Do you ever find yourself stuck in a state of lack? Have you ever caught yourself feeling hurt or resentful about what you’re not receiving from your friends or family, or simply feeling unloved by your romantic partner or the Universe in general?

This is a topic that I frequently see come up for my clients and friends, and it’s a theme I often recognize in my own life when I’m paying enough attention to catch myself in the act. Whether it’s feeling unsupported by a romantic partner or under-appreciated by a coworker or boss, we all experience feelings of lack from time to time. It’s part of being human. Yet, a spiritual perspective teaches us that we are already complete and whole and that our true power comes from within, which would make lack impossible. So it stands to reason that, if we are already complete as we are, then when we are feeling lack it must be due to something we are withholding from ourselves.

Makes sense, right?

When you think of it this way it’s actually pretty empowering. You already hold the key to everything you need inside of you. (I’m sure you’ve heard this one before.) So, whenever you’re feeling lack around any situation, regardless of what it is, instead of getting taken down by feelings of hurt or anger, try asking the following question: ”What am I not giving to myself?” 

feeling-lack

This concept really hit home for me a couple months back in kind of a big and amazing way during a time when I was struggling with a romantic relationship. As we know, it’s often during our greatest struggles that our biggest a-ha moments occur. I had been ‘sort of’ seeing this guy (don’t you just love the relationship defining stage? :) ) who at the time seemed kind of unavailable. Deep down I knew (or probably at least sensed) that he wasn’t totally ready for a committed relationship (which is something that I’m looking for), yet I still pursued the situation.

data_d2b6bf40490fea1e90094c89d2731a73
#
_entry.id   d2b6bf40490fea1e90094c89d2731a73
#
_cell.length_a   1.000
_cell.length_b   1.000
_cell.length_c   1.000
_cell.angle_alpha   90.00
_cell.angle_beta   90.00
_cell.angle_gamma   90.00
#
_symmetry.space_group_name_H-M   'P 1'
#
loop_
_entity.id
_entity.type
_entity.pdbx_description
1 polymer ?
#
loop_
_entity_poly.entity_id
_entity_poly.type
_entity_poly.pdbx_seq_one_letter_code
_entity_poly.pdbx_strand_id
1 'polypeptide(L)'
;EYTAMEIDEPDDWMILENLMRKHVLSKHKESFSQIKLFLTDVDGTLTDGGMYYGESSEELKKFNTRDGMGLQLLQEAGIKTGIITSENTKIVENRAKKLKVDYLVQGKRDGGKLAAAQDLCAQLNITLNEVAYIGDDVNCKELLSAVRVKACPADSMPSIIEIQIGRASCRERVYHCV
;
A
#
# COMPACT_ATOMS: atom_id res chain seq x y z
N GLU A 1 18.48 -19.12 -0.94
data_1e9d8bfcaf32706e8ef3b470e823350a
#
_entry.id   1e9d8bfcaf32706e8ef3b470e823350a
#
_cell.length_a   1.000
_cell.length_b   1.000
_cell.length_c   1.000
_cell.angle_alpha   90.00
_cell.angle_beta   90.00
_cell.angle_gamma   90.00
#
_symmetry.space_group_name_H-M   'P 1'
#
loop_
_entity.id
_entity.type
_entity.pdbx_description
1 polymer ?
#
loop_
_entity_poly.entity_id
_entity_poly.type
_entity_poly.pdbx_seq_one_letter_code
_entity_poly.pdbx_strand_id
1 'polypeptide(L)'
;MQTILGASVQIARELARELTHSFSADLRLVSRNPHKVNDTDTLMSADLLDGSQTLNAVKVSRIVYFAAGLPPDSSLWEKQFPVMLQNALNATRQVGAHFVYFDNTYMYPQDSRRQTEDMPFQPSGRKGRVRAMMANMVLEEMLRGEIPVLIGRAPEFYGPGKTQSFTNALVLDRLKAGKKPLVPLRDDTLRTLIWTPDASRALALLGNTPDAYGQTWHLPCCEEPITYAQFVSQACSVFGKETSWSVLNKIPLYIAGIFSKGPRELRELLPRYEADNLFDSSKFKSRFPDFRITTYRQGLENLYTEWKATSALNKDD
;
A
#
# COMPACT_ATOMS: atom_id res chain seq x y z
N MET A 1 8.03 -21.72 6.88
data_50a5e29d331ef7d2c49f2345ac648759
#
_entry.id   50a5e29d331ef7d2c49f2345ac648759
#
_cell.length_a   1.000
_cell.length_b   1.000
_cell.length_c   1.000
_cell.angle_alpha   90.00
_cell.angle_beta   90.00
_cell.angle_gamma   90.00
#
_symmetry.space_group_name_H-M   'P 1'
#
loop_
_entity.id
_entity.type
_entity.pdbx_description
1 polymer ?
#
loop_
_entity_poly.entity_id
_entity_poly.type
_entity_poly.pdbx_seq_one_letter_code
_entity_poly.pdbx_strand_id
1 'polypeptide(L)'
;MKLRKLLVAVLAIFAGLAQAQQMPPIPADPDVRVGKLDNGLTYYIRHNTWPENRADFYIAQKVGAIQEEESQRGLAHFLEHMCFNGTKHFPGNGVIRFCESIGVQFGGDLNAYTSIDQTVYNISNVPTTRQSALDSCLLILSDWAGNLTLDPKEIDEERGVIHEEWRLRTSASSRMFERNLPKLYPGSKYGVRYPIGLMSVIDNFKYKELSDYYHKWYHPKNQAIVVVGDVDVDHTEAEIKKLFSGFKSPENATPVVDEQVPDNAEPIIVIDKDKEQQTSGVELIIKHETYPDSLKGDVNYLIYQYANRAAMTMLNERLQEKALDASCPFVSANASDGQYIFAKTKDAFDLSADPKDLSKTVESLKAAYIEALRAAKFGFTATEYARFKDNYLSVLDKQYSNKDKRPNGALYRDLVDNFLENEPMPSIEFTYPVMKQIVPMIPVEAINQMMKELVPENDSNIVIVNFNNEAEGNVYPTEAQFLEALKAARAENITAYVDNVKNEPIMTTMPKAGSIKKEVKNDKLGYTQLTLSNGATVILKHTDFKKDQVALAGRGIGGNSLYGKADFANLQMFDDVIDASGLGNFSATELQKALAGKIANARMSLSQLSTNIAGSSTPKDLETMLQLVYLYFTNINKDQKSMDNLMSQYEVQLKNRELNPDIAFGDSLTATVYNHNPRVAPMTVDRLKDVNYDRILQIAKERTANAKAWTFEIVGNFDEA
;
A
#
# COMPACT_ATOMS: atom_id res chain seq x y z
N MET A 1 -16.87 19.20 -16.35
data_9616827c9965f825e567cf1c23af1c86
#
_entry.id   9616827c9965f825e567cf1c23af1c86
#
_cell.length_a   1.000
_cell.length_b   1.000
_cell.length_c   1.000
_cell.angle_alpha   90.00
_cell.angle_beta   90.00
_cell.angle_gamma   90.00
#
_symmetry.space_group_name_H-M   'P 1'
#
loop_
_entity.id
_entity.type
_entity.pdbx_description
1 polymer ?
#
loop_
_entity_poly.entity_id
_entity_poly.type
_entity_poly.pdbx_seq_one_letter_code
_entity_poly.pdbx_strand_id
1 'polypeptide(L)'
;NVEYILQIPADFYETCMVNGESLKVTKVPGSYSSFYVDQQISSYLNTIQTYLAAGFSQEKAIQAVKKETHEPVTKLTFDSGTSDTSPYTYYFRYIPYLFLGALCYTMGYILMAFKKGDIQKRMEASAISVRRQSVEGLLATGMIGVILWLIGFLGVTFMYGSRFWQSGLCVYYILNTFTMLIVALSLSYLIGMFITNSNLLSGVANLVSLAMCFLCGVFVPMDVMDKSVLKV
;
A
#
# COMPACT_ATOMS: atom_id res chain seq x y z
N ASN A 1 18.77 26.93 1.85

When it became clear that things between us might not stack up in my favor, I quickly found myself taken over by an overwhelming feeling of neediness. Rather than allowing the natural give and take of a healthy dating situation, I was completely consumed by a “how can I get?” mentality. (And I’ll be embarrassingly honest here, I hadn’t even been seeing the guy for that long.) The whole experience turned into one huge trigger for me (because we all know it wasn’t about this particular guy, God bless him) and I spent several days stuck in an energetic headlock while all of my negative thoughts and feelings from past relationships came bubbling to the surface  —- all of the “I’m not good enough,” “I’m not deserving of love” and “I’ll never be in a relationship” stuff that’s totally false.

I was in a total state lack. And it felt awful.

I felt bitter and resentful and completely stuck. But I also knew that I had a choice. Instead of adding another casualty to my already top-heavy tower of past relationship baggage, I decided to make a change. A Course in Miracles teaches us that a miracle is a shift in perception from fear to love. I knew that if I was going to shift my perception around my romantic relationships for good I needed to really examine my thinking. So I began the process of digging deep and asking myself exactly how and where I was remaining stuck in fear and not being accepting of love.

I got honest, and I asked myself some key questions.

Had I been showering myself with love and respect? Had I been showing up for myself in my past relationships by firmly stating my needs and taking steps to ensure those needs were met? Had I been acting and believing as though I was worthy of receiving love?

The answer was no.

I had been operating with the belief that I didn’t deserve love or a constant state of companionship that I could rely on, so that’s exactly what I had received.

Let me take a moment to say that I harbor absolutely no ill feelings toward this man who showed up as a beautiful teacher in my life and probably has his own share of relationship baggage  (because, let’s face it, who doesn’t?) and I consider him a friend today. That said, I knew I had to first change my belief about myself before I could accept it from any external source. I became willing to change my perspective, and so I was guided to a perfect opportunity to act from the place of my new belief.